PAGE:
2. Ramped-up testing began only on April 14. The biggest subnational laboratory outside of Metro Manila is the Vicente Sotto Memorial Medical Center (VSMMC) in Cebu City.
In February, only suspected “patients under investigation” (PUIs, a term no longer being used by the DOH) were being tested. Those samples were being sent to Manila, and it was up to the specialists at the Research Institute for Tropical Medicine (RITM) whether to prioritize testing them. Some samples wouldn’t be returned for more than a week, resulting in COVID-19 positive patients dying before knowing their own results.
About 40,000 test kits arrived in Cebu on March 20. But while the VSMMC lab got its testing kits, its capacity – or ability to run more tests – improved only gradually. It was able to push their numbers (an average of 20 to 30 tests a day at the time) to more than 200 tests a day in early April.
With an increased number of tests being run, you will inevitably have an increased number of confirmed cases.
3. Cebu City tests persons without symptoms. When 3 patients were found positive in Sitio Zapatera, a densely-populated neighborhood in Barangay Luz in Cebu City, authorities began testing anyone who lived within the proximity of the positive cases.
This move strayed from the DOH’s guideline that only those with severe symptoms, or those with mild symptoms but have pre-existing conditions, who should be tested.
I believe, however, that Cebu City took the right step to test those without symptoms if they lived in areas with confirmed cases. In dense neighborhoods like Sitio Zapatera, for example, where 9,000 residents live close together, contact tracing may already be a waste of time. It can already be assumed that in dense areas, all have been in contact with each other.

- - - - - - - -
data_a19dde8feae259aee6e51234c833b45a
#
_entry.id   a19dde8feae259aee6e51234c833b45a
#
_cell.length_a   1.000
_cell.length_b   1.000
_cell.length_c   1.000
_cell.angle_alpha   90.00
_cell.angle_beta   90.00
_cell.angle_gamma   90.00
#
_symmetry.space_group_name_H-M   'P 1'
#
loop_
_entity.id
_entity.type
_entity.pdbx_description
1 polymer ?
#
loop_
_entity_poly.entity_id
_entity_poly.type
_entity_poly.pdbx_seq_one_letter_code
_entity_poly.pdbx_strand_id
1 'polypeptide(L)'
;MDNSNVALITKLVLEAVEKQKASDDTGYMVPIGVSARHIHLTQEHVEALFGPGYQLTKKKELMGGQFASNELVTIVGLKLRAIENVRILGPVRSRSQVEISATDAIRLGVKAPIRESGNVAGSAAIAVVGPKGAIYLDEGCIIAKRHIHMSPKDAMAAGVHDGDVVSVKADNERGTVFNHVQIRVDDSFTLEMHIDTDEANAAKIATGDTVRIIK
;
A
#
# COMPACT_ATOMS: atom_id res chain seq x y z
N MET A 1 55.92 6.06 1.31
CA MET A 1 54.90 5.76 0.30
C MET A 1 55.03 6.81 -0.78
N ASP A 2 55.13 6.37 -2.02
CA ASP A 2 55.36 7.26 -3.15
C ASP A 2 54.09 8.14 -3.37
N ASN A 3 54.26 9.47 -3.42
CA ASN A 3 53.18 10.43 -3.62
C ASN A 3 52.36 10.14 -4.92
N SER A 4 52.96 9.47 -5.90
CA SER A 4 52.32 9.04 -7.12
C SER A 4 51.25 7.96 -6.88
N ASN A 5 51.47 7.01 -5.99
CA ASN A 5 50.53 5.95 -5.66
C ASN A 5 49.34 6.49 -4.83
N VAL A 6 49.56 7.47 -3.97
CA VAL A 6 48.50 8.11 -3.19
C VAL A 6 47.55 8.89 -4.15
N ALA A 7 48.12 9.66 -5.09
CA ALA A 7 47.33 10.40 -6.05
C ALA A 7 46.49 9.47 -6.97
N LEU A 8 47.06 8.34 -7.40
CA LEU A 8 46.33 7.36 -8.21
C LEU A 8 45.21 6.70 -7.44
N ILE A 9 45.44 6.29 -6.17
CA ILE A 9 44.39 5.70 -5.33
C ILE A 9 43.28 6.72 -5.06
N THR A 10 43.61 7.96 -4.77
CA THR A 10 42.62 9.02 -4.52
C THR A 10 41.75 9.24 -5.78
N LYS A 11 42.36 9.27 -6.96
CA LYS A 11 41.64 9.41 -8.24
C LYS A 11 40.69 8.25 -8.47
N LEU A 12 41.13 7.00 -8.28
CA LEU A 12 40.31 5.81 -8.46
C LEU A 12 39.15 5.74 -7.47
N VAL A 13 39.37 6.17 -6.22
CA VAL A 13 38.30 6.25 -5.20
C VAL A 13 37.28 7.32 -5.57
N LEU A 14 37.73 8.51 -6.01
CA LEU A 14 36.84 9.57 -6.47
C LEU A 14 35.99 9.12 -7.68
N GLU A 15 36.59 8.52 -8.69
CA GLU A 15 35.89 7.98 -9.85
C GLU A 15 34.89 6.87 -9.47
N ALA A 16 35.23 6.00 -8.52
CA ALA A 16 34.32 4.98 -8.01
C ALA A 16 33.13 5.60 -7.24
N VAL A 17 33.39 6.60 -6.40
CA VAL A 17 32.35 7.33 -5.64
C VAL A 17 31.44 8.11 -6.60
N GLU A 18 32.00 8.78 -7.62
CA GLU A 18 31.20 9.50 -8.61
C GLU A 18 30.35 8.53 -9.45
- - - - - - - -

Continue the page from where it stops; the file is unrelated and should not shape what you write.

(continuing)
Mass testing and high population density, among other factors, is what caused the spike in the city’s numbers, and not “stubborn” vagrants.
4. Its population is bigger than other cities. The population of Cebu City is about one million as of 2020 – the biggest city in the Visayas. It is the island’s economic and educational center, where many from other parts of the Visayas and Mindanao go to study and work.
The number of infected will naturally be higher here than in areas with less density and a smaller population.
5. Disproportionate geographic distribution of tests. The VSMMC lab tests for both the Central Visayas and Eastern Visayas regions. But out of the test results released on April 27, for example, at least 300 of the 379 were from Cebu.
Cebu, because it is more aggressive in testing, has been sending more tests to the lab than other areas.
The good news. Despite the high number of confirmed cases in Central Visayas, the death rate in the region is lower than the national and global average.
Central Visayas so far has 12 coronavirus deaths out of 636 confirmed cases, for a fatality rate of 1.8%. The national fatality rate is at 6.7%, while the global average is 6.4%.
The threat in Cebu, as in anywhere else, is still very serious. And there is still a lot the city can improve on to contain the pandemic faster. But it’s also important that we look at the information in the proper context to guide us better in protecting ourselves and our families.
Keep safe, everyone. – Rappler.com